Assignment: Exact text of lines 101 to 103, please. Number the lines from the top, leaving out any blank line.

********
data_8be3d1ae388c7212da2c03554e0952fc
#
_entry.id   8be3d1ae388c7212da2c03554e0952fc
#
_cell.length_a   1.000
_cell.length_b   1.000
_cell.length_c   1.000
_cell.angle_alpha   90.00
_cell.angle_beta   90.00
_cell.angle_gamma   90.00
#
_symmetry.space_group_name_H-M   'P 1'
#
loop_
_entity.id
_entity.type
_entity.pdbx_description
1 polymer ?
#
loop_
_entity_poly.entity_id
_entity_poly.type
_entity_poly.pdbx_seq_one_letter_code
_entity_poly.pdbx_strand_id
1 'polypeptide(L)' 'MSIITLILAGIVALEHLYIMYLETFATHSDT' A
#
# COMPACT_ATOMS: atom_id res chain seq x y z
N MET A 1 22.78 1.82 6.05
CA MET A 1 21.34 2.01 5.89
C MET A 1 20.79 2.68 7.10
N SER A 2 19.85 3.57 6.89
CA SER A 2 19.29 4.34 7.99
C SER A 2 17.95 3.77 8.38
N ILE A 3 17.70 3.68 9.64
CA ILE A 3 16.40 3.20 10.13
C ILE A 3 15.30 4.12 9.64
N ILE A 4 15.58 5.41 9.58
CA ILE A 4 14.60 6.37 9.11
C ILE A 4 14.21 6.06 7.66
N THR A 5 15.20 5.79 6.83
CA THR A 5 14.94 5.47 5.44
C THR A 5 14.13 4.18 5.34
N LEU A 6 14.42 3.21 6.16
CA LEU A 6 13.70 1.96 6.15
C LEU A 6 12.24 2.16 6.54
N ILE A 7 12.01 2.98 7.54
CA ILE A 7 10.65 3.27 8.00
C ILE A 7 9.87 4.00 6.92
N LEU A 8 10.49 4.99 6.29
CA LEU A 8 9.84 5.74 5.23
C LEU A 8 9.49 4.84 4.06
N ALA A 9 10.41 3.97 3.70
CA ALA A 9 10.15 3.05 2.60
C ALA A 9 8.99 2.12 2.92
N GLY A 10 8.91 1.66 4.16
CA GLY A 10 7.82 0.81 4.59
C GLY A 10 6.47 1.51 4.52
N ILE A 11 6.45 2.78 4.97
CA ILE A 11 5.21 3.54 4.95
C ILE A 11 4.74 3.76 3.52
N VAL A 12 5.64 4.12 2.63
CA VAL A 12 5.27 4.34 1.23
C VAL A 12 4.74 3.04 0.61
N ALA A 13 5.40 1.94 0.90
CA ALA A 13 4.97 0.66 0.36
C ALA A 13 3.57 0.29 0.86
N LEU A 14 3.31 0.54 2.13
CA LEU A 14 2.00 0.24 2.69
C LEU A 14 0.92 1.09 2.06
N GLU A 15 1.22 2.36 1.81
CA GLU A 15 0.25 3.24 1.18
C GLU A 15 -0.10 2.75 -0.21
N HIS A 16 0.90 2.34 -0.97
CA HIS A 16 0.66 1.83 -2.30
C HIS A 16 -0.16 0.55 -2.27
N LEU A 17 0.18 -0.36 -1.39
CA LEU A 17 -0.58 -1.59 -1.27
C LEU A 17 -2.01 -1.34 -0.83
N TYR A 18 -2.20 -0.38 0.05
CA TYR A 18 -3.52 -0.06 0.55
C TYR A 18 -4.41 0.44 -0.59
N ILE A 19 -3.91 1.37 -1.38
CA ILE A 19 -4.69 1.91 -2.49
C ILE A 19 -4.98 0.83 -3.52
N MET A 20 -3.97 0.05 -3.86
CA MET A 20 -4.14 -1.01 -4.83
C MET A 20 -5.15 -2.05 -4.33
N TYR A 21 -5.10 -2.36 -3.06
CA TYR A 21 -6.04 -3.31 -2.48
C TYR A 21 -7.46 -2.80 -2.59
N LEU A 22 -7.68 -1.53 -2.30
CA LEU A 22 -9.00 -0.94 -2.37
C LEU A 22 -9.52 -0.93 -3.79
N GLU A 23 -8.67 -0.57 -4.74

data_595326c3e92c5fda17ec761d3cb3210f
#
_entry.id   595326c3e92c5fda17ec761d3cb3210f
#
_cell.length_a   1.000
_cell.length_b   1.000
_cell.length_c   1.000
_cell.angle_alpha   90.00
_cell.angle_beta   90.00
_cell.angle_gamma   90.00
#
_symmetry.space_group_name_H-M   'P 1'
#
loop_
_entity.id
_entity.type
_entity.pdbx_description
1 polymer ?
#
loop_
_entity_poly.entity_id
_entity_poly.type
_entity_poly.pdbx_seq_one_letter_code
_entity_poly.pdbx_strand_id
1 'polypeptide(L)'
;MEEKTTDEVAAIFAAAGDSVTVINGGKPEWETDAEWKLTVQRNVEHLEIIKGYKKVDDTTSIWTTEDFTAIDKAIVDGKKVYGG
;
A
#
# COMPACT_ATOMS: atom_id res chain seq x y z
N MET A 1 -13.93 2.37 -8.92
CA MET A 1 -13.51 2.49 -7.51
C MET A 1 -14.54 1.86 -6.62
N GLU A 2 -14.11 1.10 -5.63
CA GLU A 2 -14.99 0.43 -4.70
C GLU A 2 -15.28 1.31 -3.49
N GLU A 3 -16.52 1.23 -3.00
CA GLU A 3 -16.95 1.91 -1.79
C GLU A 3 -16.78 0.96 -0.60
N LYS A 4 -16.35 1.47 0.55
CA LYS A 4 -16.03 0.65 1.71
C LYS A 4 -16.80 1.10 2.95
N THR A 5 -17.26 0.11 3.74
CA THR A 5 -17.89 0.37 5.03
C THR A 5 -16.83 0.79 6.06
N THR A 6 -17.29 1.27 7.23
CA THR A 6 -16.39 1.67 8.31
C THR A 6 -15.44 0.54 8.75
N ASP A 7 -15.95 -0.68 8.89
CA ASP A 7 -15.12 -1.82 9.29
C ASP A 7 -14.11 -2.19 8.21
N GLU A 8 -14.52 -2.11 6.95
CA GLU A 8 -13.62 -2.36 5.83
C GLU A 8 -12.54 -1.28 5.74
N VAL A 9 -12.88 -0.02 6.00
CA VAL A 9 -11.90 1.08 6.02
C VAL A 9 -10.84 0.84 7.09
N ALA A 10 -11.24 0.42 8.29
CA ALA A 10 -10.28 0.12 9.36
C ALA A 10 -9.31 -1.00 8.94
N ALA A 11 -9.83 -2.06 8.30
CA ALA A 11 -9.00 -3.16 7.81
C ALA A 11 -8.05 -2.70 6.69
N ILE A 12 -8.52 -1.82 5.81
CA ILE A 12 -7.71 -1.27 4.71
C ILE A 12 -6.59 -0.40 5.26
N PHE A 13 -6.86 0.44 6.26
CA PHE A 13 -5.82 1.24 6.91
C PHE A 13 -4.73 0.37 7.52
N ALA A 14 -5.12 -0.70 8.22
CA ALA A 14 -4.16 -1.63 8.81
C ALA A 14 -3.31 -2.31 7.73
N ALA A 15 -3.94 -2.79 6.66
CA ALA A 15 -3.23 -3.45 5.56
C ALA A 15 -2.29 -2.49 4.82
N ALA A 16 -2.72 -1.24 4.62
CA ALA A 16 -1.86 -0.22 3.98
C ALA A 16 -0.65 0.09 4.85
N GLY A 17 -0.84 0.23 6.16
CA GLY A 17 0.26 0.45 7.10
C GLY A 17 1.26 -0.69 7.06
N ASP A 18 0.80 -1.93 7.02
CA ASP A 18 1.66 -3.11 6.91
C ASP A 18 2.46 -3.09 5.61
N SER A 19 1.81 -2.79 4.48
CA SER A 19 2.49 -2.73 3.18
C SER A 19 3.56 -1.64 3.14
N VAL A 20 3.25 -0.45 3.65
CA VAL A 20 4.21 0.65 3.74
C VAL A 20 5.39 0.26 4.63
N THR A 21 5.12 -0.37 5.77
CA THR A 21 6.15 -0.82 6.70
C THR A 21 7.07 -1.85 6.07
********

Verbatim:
_cell.length_c   1.000
_cell.angle_alpha   90.00
_cell.angle_beta   90.00